Wednesday, January 21, 2009

A Lazy Post On My New Overarching Theory Of What Ails Rap


It's that deep.

I'll elaborate on this more sometime, but I was reading T.R.O.Y. and I saw this very interesting point:

Even rappers that dabble in contemplative or surrealist poetics deliver their messages with conviction. Rakim’s deadpanned intergalactic voyages on 1988’s
“Follow The Leader” foreshadow a generation of rappers who portray themselves as street level metaphysicians. It’s a peculiar, compelling performance exemplified by Nas’ impassioned declaration that he “represents the thinkers” with a stream of consciousness freestyle that’s “floating like I’m on the North 95 Interstate” on 1994’s “One Time 4 Ya Mind.”

Of course, you could come up with 20 million examples of this aspect of 90s rap, not just these two; my favorite would probably be when Rae boasted on 'Incarcerated Scarfaces' that "Wu, we got the collars, scholars, word life, peace to power." You just imagine hordes of scholars in Wu-Wear bunked up in the Wu-Mansion studying the Five Percenter Bible (actually, isn't that Poppa Wu's real life?). But it got me to thinking - where are the street level metaphysicians of today? It struck me that you have two types of rappers now - the street-level, and the metaphysicians. And then you have a third type, like a Kanye or a post-retirement Jay that isn't interested in saying anything metaphysical (or anything interesting), but isn't street-level either. And by street-level, I don't mean something stupid like whether a rapper's actually in the streets, I mean whether he pretends to be, which is what matters. And by streets, I'm including all kinds of streets, mean streets and ones that aren't so mean, just so long as a rapper spends time talking about wherever he's from in a real way. For instance, if Jay talked about wherever he lives (a high-rise in Manhattan? a super-posh suburb in Jersey?) instead of just dealing in jet-setting abstractions, he'd be street-level in my sense of the term. Although maybe that's a bit of a stretch - but wouldn't that be interesting?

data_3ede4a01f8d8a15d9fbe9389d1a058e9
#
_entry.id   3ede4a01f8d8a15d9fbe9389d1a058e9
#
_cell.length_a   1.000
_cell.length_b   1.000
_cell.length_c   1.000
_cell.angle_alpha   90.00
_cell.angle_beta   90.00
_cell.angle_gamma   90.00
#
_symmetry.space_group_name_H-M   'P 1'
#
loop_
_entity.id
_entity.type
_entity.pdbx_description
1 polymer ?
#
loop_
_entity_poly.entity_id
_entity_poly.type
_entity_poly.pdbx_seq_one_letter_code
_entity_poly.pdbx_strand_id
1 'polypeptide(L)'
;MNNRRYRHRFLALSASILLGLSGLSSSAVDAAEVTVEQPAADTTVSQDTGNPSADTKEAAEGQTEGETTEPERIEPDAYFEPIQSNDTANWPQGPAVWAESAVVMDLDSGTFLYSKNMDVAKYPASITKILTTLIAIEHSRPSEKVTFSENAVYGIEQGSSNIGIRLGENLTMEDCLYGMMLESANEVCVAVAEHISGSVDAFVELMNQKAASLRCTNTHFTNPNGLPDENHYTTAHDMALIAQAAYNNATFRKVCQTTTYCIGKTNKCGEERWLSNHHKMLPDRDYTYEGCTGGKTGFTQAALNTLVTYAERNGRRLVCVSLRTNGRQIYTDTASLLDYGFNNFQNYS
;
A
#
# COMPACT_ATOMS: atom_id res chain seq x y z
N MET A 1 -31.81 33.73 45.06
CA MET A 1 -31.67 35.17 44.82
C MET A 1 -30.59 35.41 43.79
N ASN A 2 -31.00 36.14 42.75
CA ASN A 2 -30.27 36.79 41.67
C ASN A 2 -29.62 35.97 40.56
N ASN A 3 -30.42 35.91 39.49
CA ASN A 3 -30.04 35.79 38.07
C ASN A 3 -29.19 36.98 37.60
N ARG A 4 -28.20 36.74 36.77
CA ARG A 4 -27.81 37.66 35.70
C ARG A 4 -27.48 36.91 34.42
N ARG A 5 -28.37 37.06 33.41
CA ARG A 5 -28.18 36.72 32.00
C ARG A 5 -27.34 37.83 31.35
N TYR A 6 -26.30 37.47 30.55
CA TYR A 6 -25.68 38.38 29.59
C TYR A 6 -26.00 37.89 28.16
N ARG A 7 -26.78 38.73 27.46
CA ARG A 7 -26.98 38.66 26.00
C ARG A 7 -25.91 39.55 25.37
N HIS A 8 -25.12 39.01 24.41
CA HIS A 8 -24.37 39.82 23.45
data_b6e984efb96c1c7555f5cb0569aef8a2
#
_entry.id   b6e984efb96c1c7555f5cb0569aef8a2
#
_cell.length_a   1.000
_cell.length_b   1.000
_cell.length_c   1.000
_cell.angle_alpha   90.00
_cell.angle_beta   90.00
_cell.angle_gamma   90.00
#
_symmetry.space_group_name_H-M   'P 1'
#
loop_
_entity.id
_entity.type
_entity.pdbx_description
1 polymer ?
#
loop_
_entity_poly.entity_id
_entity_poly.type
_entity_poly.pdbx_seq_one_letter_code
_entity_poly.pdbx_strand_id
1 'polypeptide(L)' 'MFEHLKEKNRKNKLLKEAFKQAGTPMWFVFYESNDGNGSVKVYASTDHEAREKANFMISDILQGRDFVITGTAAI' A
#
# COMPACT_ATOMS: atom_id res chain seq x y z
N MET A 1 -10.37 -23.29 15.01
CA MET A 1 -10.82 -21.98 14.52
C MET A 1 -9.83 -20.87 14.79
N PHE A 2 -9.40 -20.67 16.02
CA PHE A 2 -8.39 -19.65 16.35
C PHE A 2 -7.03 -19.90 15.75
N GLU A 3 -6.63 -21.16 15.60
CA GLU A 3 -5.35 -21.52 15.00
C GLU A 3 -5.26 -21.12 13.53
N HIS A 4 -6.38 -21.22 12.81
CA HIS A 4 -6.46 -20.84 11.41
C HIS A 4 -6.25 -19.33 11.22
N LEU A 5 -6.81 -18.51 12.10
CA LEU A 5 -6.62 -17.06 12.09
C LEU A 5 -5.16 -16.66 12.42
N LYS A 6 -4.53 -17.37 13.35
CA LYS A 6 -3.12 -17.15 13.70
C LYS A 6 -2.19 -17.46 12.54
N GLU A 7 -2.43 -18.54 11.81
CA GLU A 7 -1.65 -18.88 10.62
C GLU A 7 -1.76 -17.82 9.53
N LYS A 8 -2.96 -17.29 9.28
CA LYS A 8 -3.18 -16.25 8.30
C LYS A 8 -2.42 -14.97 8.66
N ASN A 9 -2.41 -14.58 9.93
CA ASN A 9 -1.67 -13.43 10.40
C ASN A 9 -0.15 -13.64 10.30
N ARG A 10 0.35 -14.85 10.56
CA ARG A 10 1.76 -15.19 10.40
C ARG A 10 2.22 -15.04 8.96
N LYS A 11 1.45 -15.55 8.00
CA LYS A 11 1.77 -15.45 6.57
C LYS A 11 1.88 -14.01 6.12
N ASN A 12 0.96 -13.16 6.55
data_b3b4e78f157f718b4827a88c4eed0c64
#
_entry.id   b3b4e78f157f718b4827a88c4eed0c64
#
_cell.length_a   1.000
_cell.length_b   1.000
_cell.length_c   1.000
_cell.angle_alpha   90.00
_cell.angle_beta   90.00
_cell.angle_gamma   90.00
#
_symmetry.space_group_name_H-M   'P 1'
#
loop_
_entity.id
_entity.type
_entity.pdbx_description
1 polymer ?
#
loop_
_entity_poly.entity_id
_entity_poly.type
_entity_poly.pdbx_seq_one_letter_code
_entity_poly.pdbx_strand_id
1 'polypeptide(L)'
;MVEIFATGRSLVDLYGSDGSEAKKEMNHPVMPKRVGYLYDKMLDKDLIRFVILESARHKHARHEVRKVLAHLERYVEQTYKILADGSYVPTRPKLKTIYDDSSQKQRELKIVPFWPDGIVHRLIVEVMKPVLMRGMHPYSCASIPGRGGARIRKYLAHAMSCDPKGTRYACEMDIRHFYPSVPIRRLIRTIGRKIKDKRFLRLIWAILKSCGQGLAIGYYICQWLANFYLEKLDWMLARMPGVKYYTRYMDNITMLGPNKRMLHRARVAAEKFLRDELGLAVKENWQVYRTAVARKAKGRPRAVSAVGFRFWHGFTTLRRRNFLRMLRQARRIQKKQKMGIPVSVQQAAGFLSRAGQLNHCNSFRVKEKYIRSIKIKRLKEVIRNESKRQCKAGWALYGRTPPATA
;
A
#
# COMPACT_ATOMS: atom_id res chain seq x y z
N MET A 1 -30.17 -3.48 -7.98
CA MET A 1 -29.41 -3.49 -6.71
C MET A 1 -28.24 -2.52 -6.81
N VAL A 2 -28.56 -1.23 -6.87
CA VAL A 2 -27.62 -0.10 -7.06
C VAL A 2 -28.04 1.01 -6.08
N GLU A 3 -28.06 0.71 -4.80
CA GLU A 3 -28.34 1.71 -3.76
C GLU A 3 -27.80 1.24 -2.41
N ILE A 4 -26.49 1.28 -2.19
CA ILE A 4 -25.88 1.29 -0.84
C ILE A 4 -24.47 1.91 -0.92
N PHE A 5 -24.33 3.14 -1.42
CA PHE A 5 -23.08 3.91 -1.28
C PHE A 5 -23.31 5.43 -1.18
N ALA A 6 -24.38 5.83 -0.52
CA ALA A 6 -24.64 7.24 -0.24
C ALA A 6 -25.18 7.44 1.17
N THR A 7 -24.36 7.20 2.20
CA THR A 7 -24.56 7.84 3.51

Anyway, here's why this matters so much. Take the Clipse. The Clipse will never be Mobb Deep because P and Hav dealt in metaphysics and they don't. There's a lot of abstract shit going on in a Mobb Deep record, talk about reality and foulness and trife life and bastardized Darwin that takes what would otherwise be just a really good tales of life in Queensbridge record to another level. Without those deeper themes, the Clipse are just a couple of really talented crack rappers. On the other hand, Lupe will never be Nas because he's all metaphysics and no street-level, and without a street-level correlate to all his metaphysical abstractions, they don't really mean anything. So on the one hand we've got gangsta rappers who are entertaining but hopelessly limited, and on the other metaphysical rappers who sound like they're saying something deep but are just deeply vacuous.

2 comments:

Jesus Shuttlesworth said...

rappers do need to go back to describing what's happening in their environment, you're right. but thanks to the internet and videos, etc., couldn't you argue that the sense of place you desire is sort of implicit in the music?

or, in the case of a group like the clipse, their sense of place is implicit because their first album pretty firmly grounded them in VA, with tales of how they came up. then, they moved on to how they were 'living' in the present with HHNF (hello new world at the lease feels pretty connected to their old ways). but i like both their major releases.

yea, Lupe is a lame.

tray said...

Their first album did ground them, that's true. But I'm not complaining that the Clipse are lacking in a sense of place, I'm complaining that they lack a metaphysics. (They're on the grounded metaphysicless side of this way-too-schematic setup.) The deepest they get is "gee, it just occurred to me that selling crack is a sort of fucked up way to make a living." Okay, maybe that's a little unfair.